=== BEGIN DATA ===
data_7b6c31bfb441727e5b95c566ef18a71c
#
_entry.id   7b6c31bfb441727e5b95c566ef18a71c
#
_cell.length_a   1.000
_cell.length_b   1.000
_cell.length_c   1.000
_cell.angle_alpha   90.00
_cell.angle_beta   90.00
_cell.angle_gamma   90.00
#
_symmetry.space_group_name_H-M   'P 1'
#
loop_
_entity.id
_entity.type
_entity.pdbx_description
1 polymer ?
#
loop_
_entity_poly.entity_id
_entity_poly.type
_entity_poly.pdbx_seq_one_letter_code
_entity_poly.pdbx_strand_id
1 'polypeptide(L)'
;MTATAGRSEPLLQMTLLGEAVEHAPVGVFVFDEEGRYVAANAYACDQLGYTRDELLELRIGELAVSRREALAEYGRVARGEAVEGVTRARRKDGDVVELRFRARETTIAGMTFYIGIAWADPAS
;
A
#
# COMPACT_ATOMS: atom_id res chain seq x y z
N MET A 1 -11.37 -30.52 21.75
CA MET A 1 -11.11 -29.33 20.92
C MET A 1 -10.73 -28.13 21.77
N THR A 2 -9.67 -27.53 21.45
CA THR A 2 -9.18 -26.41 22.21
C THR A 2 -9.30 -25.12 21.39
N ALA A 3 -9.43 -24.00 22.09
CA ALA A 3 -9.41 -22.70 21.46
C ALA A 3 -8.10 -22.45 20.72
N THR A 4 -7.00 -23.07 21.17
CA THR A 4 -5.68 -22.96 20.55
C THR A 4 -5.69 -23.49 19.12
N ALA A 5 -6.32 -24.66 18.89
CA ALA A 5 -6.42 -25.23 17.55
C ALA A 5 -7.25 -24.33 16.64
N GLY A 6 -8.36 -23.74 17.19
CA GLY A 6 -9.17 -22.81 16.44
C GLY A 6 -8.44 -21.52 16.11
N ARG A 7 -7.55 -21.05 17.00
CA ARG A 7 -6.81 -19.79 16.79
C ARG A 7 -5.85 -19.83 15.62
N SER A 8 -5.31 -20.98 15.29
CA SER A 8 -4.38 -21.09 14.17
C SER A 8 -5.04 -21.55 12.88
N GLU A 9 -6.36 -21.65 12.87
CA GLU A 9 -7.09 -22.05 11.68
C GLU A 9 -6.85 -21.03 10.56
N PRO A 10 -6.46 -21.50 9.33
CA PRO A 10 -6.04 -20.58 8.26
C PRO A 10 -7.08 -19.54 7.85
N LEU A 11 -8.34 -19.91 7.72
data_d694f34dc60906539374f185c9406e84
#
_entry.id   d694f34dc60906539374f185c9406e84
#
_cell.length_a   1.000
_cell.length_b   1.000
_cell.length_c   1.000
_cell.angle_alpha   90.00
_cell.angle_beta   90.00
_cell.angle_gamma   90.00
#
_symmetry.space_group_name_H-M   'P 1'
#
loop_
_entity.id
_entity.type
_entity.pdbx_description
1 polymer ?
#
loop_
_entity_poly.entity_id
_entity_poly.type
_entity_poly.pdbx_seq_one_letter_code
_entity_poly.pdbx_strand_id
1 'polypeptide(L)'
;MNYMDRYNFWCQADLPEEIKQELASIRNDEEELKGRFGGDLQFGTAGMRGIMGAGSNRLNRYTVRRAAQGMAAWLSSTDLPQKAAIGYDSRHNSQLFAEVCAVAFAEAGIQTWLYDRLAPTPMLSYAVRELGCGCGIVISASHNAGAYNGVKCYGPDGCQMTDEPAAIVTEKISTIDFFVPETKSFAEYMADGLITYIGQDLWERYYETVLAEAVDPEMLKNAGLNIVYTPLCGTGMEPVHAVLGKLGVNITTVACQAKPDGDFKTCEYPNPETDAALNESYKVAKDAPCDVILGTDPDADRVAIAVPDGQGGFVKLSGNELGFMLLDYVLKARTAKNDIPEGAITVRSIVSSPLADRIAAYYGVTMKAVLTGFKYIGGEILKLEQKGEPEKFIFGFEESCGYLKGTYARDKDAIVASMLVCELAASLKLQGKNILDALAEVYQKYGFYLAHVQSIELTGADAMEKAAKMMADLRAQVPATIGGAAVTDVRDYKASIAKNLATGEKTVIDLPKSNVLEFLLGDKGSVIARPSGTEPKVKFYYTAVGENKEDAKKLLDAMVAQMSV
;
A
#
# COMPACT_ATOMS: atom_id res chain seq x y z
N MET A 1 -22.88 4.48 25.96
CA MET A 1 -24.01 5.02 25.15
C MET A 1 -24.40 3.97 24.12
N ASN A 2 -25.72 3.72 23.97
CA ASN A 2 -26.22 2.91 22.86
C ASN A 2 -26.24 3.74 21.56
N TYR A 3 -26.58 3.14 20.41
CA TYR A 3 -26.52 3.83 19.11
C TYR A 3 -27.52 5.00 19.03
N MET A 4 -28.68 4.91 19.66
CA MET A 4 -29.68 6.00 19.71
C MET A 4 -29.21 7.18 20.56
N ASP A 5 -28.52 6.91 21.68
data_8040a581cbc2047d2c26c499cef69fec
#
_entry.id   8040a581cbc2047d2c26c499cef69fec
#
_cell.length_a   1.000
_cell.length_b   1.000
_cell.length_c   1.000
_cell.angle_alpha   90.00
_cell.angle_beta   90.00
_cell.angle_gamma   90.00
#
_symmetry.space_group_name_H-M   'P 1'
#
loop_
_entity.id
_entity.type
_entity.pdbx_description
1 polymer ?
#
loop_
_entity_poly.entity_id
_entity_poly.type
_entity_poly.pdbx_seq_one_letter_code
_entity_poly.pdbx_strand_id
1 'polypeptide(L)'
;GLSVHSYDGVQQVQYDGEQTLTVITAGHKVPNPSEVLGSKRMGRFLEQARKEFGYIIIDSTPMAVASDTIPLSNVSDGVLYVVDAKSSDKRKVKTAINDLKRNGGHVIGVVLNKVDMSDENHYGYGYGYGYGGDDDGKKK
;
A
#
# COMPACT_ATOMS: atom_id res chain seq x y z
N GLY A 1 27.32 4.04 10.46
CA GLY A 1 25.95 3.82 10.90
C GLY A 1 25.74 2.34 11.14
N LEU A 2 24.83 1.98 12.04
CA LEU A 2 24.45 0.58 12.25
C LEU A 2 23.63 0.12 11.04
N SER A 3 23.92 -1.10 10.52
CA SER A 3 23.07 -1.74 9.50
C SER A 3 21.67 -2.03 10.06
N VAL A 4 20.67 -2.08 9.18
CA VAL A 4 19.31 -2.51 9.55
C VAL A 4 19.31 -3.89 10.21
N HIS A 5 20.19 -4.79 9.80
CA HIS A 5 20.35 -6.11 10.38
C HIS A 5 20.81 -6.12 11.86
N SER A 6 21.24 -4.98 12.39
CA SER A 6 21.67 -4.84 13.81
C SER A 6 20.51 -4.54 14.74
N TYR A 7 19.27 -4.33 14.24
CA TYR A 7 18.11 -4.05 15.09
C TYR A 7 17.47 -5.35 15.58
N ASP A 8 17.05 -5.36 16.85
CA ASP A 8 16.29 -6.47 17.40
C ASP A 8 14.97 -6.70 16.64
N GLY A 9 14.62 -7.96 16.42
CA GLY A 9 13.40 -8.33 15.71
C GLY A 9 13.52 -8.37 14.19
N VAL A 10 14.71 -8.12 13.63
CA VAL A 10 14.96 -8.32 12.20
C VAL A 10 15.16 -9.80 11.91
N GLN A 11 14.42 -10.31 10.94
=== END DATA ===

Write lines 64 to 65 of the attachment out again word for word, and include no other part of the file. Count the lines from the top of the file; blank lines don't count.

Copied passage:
_entry.id   d694f34dc60906539374f185c9406e84
#